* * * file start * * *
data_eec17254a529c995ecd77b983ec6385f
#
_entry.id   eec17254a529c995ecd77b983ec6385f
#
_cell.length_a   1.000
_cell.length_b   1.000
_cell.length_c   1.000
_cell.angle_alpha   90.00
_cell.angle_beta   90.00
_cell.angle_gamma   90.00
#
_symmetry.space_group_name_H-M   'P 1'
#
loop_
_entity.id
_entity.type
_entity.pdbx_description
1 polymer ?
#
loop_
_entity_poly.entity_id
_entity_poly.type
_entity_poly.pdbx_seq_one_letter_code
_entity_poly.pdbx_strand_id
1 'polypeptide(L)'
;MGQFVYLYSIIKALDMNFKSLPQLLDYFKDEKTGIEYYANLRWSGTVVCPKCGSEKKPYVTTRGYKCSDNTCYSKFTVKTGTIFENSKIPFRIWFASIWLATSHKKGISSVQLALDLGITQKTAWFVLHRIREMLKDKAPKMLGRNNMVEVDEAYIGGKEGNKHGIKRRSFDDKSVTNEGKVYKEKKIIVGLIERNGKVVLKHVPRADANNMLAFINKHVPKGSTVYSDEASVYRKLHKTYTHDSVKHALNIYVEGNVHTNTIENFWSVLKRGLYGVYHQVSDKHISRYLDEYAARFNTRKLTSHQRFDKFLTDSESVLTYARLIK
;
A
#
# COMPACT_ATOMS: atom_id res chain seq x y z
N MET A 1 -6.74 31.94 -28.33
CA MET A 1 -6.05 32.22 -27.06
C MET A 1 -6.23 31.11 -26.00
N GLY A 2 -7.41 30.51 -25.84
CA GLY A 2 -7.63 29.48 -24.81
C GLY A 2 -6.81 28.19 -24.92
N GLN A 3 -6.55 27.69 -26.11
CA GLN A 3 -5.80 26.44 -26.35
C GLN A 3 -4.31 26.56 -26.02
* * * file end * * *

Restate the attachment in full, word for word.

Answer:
data_eec17254a529c995ecd77b983ec6385f
#
_entry.id   eec17254a529c995ecd77b983ec6385f
#
_cell.length_a   1.000
_cell.length_b   1.000
_cell.length_c   1.000
_cell.angle_alpha   90.00
_cell.angle_beta   90.00
_cell.angle_gamma   90.00
#
_symmetry.space_group_name_H-M   'P 1'
#
loop_
_entity.id
_entity.type
_entity.pdbx_description
1 polymer ?
#
loop_
_entity_poly.entity_id
_entity_poly.type
_entity_poly.pdbx_seq_one_letter_code
_entity_poly.pdbx_strand_id
1 'polypeptide(L)'
;MGQFVYLYSIIKALDMNFKSLPQLLDYFKDEKTGIEYYANLRWSGTVVCPKCGSEKKPYVTTRGYKCSDNTCYSKFTVKTGTIFENSKIPFRIWFASIWLATSHKKGISSVQLALDLGITQKTAWFVLHRIREMLKDKAPKMLGRNNMVEVDEAYIGGKEGNKHGIKRRSFDDKSVTNEGKVYKEKKIIVGLIERNGKVVLKHVPRADANNMLAFINKHVPKGSTVYSDEASVYRKLHKTYTHDSVKHALNIYVEGNVHTNTIENFWSVLKRGLYGVYHQVSDKHISRYLDEYAARFNTRKLTSHQRFDKFLTDSESVLTYARLIK
;
A
#
# COMPACT_ATOMS: atom_id res chain seq x y z
N MET A 1 -6.74 31.94 -28.33
CA MET A 1 -6.05 32.22 -27.06
C MET A 1 -6.23 31.11 -26.00
N GLY A 2 -7.41 30.51 -25.84
CA GLY A 2 -7.63 29.48 -24.81
C GLY A 2 -6.81 28.19 -24.92
N GLN A 3 -6.55 27.69 -26.11
CA GLN A 3 -5.80 26.44 -26.35
C GLN A 3 -4.31 26.56 -26.02